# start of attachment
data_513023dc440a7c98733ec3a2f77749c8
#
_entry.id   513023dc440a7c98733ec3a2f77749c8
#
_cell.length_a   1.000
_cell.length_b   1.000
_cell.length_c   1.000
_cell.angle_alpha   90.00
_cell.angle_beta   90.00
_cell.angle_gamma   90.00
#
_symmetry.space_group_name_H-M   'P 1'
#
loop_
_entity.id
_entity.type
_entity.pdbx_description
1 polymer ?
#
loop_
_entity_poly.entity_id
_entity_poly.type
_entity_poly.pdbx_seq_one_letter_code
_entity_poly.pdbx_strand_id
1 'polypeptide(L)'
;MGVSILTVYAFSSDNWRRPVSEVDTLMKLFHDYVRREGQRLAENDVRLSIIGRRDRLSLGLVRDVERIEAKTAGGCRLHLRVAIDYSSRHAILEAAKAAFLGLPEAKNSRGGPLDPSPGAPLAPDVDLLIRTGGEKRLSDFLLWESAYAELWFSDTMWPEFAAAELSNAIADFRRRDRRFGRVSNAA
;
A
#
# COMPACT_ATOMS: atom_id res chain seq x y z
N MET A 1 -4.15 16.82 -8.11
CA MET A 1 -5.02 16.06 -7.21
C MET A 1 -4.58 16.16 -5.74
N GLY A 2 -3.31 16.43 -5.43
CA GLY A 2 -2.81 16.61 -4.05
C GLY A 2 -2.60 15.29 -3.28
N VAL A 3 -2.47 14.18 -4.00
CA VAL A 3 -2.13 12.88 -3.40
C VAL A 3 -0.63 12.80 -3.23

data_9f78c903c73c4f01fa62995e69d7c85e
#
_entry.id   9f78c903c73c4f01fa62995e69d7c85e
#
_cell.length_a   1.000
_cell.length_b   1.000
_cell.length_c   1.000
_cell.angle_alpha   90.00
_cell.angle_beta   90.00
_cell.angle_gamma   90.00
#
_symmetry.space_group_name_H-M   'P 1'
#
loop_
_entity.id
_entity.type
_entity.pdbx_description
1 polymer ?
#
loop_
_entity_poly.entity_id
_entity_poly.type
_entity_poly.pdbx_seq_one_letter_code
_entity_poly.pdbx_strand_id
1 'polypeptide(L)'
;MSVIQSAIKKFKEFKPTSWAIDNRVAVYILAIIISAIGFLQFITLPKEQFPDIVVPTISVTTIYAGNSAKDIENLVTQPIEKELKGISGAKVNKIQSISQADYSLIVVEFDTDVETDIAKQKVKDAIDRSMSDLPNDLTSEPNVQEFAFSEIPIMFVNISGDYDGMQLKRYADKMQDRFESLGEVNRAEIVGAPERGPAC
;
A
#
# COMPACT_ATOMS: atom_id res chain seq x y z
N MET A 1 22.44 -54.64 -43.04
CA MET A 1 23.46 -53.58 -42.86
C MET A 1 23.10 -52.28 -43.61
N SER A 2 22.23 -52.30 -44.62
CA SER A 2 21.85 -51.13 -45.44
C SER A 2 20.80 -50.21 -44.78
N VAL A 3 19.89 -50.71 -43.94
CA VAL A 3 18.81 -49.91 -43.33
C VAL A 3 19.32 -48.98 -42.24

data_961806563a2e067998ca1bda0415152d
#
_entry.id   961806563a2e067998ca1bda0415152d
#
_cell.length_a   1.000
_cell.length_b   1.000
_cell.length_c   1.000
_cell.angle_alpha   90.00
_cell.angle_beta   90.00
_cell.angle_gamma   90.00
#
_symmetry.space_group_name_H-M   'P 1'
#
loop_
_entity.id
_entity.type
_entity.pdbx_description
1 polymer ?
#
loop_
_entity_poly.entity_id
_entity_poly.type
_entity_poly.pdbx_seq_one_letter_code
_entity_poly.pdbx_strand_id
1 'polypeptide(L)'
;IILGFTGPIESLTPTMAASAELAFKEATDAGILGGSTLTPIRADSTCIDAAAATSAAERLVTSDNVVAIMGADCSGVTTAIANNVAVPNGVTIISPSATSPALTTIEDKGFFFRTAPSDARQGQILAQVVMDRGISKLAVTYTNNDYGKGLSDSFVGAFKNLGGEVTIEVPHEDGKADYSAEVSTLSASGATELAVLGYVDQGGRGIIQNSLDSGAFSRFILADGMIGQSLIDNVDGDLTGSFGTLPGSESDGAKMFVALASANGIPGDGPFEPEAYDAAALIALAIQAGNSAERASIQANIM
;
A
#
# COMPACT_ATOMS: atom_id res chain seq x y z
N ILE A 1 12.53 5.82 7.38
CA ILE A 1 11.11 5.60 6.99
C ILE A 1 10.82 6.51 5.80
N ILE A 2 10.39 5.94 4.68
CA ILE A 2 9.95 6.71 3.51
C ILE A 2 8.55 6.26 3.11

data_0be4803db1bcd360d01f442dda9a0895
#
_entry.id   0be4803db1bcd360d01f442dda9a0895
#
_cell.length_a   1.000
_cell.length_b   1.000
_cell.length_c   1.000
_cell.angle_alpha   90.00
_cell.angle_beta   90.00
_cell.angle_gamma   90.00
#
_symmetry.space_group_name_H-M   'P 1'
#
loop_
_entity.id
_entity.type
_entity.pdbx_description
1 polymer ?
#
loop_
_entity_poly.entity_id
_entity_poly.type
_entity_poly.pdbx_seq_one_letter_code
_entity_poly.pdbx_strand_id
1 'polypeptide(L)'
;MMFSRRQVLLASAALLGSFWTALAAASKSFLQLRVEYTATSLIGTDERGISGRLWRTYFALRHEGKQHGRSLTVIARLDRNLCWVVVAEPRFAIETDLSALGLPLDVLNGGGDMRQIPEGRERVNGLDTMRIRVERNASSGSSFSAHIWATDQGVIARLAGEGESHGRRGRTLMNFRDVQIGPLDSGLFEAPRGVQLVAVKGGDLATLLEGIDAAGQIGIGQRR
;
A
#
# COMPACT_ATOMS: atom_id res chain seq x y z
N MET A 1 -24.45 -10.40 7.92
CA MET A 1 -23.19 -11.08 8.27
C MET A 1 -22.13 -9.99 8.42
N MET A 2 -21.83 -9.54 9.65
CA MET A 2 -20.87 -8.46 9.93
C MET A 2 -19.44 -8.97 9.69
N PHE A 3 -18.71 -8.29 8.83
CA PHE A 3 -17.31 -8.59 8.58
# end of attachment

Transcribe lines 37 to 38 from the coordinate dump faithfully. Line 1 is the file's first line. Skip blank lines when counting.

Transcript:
N VAL A 3 -2.47 14.18 -4.00
CA VAL A 3 -2.13 12.88 -3.40